It is vital to design services and analytics that enable individual privacy protection and self-determination over their data, in such a way that enhances data synergy and empower weaker parties (individuals and small organizations for which it is hard to comply with the GDPR) to access and consume data in a fair and responsible way.
Solutions are also emerging within different domains for alternative ways to build data analytic ecosystems with regards to privacy, fairness, and accountability. Among them are the best approaches for setting up ecosystems which by design enhance privacy, self-determination, as well as transparency over ubiquitous data flow. Furthermore, the emergence of privacy-preserving techniques offers new promise for enabling data analysis while preserving the privacy of sensitive data. There is, nevertheless, the need to enable ethical data analytics, which guarantees the data processing transparency and the purpose’s fairness. Individuals will no longer be the mere byproduct of our contemporary environment of pervasive surveillance but will acquire effective control over their data.
The Swiss Data Custodian for ethical and responsible data processing
In this regard, the Swiss Data Science Center (SDSC), which promotes the use of data science and machine learning techniques, is taking one step further toward designing a framework for privacy-preserving data sharing and analysis in multi-stakeholder ecosystems. The project called the Swiss Data Custodian (SDC) is a framework for building a multisided platform that enables non-mutually trusting actors such as individuals, data providers, data consumers, etc., to achieve mutual benefits and gain knowledge from sensitive data sharing and analysis. It encompasses a security-based ecosystem that provides the tools for secure data storage and computation with a particular focus on privacy protection. It also enables trust-based data governance that monitors and maintains compliance with data regulations while enforcing fair and ethical data analysis.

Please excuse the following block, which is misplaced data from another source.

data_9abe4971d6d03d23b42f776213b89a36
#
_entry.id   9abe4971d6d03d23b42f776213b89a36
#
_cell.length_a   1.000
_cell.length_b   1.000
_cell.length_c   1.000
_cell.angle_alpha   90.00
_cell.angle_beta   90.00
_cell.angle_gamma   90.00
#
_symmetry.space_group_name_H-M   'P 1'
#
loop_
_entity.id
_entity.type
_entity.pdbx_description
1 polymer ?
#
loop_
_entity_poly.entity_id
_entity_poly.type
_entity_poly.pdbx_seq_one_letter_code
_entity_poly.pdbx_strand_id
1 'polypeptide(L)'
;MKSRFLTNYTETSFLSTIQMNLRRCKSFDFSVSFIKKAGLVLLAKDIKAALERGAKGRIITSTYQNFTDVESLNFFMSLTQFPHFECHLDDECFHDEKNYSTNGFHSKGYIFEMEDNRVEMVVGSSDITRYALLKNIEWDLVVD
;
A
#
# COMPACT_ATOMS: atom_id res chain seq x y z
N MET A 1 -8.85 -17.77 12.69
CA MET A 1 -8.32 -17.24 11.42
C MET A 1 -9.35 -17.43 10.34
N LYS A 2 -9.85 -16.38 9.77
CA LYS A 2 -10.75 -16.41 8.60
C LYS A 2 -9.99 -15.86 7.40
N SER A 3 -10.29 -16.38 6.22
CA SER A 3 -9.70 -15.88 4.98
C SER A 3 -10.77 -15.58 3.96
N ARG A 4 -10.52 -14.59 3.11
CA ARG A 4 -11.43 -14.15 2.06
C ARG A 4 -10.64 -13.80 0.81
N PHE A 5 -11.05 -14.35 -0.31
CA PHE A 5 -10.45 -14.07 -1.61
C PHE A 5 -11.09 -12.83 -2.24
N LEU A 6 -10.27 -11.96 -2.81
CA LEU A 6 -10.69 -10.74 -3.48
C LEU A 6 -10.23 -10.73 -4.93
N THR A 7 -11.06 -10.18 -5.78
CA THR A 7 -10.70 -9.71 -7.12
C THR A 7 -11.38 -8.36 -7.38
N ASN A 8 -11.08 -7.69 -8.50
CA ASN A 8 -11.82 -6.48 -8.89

Above all, the SDC is meant to protect individual data rights and to foster the emergence of new economic and societal opportunities for the common good. As many of the organizations are reproducing the data monetization models where individuals are the byproduct, the SDSC promotes a different approach for responding to this societal challenge. We are offering in Switzerland a tool for building ethical and privacy-preserving data analysis ecosystems consistent with our social and democratic values, and that contributes to the enhancement of individual control over their data. With this solution, we will also inform them about the potential risk of data disclosure and data misuse.
The SDC design is based on several overarching principles that prevent monopolistic dominance from any party and enhances data synergy. It provides environments to parties for doing data analytics in a privacy-conscious way while avoiding the GDPR compliance burden. The SDC enforces the inalienability of personal data by providing transparency and auditability of data throughout the data processing lifecycle, from data collection to the delivery of data analytics results. Individuals have full access to their data, which can be processed by integrated value-added services leveraging on the SDC features. Another critical feature of the SDC is the enforcement of ethical data analytics based on data governance models that draw on ethical principles, social norms, and privacy rights.
While challenges are on the path to human data rights, we, the people, have the responsibility to define and make enforceable together what is good for us in a digital world deeply intertwined with the physical one.